Millard Sheets was a renowned 20th century artist, educator, and architectural designer. Sheets’ watercolor and oil paintings were widely exhibited from early in his artistic career, and are included in the collections of many major museums. Yet some of Sheets’ best known artworks are architectural in scale depicting local history in a series of connected scenes similar to this mural for the San José International Airport from 1976.
Sheets also had an impact outside the studio throughout his career. During the early 1930s, he hired artists on the West Coast as part of the Public Works of Art Project (W.P.A), to enhance Federal buildings with art. During World War II, he was an artist correspondent for Life magazine and the United States Army Air Forces in China, India and Burma. He was the Director of Art Exhibitions for the Los Angeles County Fair from 1931 to 1956 bringing world class art to Southern California. From the early 1950s through the mid 1970s, he designed many architectural projects, including 40 Home Savings and Loan branch locations throughout California and similar banks in Texas. His other involvements ranged from working for Columbia Pictures as a technical advisor to designing seventeen air schools for the United States Air Force prior to WWII.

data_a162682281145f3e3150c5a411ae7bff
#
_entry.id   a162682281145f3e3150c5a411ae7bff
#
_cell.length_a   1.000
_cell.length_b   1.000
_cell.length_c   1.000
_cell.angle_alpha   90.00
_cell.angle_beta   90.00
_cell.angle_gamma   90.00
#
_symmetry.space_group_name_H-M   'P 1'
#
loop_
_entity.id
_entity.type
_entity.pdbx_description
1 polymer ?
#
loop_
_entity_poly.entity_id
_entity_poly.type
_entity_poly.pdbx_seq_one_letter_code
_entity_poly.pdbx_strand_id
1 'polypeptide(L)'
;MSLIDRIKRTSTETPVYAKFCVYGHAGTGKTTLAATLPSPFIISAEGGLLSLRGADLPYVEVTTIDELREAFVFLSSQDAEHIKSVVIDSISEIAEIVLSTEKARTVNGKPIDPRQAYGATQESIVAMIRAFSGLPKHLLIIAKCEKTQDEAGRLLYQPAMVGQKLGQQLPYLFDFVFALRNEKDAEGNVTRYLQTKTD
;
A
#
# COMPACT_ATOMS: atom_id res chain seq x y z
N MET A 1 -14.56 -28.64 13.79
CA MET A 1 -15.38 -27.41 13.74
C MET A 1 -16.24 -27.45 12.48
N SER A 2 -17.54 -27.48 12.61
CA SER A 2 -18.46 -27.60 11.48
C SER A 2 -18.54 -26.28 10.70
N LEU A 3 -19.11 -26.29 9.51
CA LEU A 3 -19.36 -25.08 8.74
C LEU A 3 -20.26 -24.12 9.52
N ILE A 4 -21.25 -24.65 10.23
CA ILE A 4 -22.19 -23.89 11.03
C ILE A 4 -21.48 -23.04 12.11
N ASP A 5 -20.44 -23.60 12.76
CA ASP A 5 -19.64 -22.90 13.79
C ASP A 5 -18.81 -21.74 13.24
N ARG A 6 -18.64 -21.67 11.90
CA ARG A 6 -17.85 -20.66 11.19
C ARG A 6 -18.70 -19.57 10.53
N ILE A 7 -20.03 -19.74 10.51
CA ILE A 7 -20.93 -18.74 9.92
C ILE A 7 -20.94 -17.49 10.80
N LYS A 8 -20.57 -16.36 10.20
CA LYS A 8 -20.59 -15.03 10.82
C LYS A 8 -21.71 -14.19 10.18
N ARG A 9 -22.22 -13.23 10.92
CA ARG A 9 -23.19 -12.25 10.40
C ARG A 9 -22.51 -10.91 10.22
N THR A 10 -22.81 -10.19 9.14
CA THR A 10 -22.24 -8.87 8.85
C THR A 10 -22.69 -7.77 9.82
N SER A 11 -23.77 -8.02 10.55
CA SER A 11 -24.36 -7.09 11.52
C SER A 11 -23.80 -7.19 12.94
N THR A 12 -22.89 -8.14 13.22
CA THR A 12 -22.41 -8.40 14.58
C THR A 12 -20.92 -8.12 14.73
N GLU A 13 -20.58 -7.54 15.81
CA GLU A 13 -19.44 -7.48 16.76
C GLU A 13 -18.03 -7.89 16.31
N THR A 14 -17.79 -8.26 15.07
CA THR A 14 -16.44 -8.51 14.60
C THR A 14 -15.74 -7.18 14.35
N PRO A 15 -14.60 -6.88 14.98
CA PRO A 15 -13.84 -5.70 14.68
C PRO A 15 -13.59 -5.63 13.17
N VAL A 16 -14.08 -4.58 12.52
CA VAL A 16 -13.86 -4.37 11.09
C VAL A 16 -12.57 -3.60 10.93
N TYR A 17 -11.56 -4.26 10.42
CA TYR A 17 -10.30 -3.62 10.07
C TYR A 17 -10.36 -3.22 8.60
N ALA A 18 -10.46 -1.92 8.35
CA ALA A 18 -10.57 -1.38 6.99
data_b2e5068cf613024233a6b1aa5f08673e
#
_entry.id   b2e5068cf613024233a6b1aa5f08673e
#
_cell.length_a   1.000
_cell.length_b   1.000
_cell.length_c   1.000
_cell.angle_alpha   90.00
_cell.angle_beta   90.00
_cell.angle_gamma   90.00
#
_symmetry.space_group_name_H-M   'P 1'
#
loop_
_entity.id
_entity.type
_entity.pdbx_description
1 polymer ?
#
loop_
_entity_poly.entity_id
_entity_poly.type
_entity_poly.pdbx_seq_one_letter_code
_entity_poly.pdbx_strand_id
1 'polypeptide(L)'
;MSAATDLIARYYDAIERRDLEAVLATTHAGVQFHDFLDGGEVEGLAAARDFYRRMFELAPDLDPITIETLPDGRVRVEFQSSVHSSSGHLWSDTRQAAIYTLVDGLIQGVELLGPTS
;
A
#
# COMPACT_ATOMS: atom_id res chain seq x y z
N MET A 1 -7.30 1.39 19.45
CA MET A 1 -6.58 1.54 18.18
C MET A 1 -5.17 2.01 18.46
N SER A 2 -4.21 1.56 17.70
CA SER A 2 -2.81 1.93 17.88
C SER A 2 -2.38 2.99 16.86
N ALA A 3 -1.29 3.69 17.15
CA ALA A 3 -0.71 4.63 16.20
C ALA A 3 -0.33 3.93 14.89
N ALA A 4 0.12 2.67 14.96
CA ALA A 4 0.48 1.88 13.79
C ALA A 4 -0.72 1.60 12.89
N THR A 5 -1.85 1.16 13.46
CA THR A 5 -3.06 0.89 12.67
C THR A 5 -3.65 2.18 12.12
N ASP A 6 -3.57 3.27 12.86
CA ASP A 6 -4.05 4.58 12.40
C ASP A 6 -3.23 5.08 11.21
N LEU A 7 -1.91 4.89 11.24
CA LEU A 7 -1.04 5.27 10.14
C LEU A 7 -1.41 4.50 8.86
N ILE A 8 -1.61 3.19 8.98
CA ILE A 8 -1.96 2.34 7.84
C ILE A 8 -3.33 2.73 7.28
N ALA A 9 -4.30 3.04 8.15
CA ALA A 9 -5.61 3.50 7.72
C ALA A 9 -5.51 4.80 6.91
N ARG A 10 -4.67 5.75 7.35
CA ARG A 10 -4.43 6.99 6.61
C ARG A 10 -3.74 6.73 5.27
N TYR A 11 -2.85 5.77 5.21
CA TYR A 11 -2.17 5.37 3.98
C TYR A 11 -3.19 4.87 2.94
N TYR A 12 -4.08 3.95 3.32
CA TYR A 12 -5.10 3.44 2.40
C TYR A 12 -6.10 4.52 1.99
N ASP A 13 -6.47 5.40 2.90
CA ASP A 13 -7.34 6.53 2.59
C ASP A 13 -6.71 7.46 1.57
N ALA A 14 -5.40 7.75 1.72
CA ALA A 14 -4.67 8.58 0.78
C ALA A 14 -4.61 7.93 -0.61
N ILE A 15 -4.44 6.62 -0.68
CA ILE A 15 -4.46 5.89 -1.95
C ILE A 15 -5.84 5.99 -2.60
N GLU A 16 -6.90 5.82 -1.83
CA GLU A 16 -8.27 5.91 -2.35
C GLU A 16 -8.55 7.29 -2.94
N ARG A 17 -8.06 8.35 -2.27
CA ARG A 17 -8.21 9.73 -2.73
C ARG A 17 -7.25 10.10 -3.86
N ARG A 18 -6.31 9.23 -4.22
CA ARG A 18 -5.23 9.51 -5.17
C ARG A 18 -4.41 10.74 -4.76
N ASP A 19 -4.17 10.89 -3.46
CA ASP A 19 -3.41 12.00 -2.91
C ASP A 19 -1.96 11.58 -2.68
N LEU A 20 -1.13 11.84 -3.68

Millard Sheets taught widely. He was Director of the Scripps College Art Department from 1938 to 1954 and Director of the Los Angeles County Art Institute (Otis College of Art and Design) from 1953 to 1961. Among the more than 150 murals he executed are the Mayo Clinic in Rochester, Minnesota; the dome of Washington D.C.’s National Shrine; the Hesburgh Library at the University of Notre Dame; the Rainbow Hilton in Honolulu, Hawaii; and Los Angeles City Hall. The San José International Airport mural was Sheets’ last mural.